Gone are the days of semi-scientific guesstimation and old wives' tales about hungry mice: after nearly 100 years of research, Swiss scientists have found the true culprit behind the iconic holes in Swiss Cheese.
Turns out, it's itty bitty pieces of hay.
Agroscope, the Swiss agricultural institute that made the discovery, determined the traditional method of gathering milk via open-air bucket allowed microscopic particles of hay to fall in, which in turn caused the creation of holes as the milk matured into cheese. Consequently, the switch to modern milk extraction methods over the past 10-15 years has all but eliminated the inclusion of these hay particles, leading to Swiss cheeses like Emmental and Appenzell having fewer holes -- or in some cases, none at all.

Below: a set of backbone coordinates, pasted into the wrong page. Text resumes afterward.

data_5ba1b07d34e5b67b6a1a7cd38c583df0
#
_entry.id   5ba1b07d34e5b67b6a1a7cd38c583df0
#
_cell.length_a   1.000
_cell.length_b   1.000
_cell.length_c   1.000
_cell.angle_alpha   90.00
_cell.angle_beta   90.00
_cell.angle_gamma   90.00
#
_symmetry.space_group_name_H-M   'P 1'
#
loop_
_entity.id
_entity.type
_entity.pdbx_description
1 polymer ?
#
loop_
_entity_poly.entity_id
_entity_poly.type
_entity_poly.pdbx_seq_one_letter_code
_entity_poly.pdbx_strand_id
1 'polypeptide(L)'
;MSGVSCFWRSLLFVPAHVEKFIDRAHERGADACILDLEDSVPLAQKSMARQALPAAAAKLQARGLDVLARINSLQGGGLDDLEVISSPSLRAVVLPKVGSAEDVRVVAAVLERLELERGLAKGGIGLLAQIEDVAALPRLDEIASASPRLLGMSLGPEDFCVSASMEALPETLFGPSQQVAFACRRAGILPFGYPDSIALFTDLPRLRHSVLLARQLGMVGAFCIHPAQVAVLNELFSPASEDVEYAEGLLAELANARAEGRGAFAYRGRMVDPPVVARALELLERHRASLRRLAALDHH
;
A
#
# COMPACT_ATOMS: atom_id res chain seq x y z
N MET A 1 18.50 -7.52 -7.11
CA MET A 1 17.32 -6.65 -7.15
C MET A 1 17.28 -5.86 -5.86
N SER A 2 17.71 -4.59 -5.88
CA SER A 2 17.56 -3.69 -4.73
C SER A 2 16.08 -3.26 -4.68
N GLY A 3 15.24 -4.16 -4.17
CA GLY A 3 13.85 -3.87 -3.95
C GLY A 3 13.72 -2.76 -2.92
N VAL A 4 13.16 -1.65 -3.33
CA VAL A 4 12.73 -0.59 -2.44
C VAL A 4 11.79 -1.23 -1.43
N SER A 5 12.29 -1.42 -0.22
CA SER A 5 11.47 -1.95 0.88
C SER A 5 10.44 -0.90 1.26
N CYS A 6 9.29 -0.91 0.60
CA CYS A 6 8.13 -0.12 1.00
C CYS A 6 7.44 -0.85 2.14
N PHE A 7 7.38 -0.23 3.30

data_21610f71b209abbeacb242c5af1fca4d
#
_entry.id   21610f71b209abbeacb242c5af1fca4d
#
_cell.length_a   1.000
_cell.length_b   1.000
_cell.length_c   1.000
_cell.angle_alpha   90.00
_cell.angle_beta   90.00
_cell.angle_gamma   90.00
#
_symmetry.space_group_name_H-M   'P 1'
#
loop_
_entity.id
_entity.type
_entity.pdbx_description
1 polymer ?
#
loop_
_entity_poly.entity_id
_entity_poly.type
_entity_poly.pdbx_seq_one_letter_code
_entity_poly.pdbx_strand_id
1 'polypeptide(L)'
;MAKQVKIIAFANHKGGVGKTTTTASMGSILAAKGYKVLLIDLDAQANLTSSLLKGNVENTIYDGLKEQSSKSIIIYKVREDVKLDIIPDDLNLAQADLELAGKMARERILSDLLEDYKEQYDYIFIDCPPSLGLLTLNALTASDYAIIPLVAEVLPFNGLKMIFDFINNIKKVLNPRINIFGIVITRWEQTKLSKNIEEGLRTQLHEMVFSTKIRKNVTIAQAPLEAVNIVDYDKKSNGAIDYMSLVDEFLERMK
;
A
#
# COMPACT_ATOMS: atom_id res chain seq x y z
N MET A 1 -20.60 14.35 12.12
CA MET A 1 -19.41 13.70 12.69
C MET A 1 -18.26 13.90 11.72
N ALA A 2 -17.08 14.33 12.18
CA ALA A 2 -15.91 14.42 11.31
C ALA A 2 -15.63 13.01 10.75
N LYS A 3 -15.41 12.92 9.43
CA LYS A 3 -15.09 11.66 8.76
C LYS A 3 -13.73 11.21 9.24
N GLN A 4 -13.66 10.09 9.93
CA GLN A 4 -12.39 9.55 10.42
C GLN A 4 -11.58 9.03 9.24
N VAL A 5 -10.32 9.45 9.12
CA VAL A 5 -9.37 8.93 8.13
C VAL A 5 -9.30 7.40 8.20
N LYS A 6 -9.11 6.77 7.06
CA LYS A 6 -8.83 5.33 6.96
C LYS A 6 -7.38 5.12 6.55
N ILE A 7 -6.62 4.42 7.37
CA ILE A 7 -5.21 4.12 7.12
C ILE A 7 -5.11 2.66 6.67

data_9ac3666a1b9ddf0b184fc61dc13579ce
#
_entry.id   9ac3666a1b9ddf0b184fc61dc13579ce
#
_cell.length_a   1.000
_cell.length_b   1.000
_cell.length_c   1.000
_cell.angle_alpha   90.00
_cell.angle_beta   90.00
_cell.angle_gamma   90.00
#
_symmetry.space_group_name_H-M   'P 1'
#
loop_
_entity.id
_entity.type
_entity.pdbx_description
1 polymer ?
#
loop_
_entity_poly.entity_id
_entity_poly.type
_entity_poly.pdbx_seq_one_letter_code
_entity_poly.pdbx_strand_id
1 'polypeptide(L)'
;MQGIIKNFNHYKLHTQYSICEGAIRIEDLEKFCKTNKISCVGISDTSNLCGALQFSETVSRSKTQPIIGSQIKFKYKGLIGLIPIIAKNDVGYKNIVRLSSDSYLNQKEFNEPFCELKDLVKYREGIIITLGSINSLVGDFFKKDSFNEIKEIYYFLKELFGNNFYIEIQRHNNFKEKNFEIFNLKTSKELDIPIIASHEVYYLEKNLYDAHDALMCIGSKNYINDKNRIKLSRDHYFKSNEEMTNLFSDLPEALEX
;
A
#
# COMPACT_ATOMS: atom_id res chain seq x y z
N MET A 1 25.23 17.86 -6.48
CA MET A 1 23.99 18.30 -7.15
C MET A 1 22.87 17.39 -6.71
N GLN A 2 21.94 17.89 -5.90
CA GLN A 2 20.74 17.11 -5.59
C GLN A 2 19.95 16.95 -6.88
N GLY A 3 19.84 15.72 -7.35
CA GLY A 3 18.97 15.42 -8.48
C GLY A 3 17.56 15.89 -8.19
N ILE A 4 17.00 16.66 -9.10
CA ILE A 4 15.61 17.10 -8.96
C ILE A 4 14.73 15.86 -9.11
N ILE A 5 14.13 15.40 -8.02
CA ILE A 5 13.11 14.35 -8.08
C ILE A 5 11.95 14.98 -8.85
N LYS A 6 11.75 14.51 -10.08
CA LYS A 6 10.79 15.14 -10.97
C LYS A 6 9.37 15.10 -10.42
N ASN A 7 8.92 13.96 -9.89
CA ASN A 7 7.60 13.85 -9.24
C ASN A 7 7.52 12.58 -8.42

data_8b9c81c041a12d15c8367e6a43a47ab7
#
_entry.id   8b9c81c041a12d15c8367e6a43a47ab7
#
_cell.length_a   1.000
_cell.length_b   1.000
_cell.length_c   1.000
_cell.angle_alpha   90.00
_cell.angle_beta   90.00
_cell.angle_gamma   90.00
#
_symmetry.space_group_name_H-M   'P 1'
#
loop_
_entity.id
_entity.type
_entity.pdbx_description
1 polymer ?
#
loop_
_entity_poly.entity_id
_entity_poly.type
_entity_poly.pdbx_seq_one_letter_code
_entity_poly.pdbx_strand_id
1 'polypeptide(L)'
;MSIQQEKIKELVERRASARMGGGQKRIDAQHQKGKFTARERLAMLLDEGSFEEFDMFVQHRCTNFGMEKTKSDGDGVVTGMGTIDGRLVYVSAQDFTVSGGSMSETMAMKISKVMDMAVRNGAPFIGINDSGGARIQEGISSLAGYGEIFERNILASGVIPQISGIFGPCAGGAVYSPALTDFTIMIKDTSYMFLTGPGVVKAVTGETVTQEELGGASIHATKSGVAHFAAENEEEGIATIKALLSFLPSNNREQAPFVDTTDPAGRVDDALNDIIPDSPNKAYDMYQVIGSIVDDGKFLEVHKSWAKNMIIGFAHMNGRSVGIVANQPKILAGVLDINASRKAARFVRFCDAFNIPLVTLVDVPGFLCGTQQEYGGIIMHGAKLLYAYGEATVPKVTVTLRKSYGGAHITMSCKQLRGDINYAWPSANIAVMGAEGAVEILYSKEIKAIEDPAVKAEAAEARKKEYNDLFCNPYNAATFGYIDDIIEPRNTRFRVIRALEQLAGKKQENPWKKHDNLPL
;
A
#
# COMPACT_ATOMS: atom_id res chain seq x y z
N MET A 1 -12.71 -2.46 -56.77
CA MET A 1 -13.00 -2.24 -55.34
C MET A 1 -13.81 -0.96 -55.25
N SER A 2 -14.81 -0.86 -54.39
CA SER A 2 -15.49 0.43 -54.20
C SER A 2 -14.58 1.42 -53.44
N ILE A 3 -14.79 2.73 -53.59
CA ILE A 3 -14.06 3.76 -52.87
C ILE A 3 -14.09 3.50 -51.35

The Swiss scientists proved that by altering the amount of hay particles present in the milk prior to maturation, they could artificially manipulate the amount of holes present in the final cheese product. They have yet to determine the cause of holes in donuts, bagels, and SpaghettiOs, however. But if you love the idea of eating food with holes in it (and really, who doesn't?), this is probably the best news you'll hear all day.
Gianni Jaccoma is a staff writer for Thrillist, and he always thought the holes came from cheese elves. Follow his disillusionment on Twitter @gjaccoma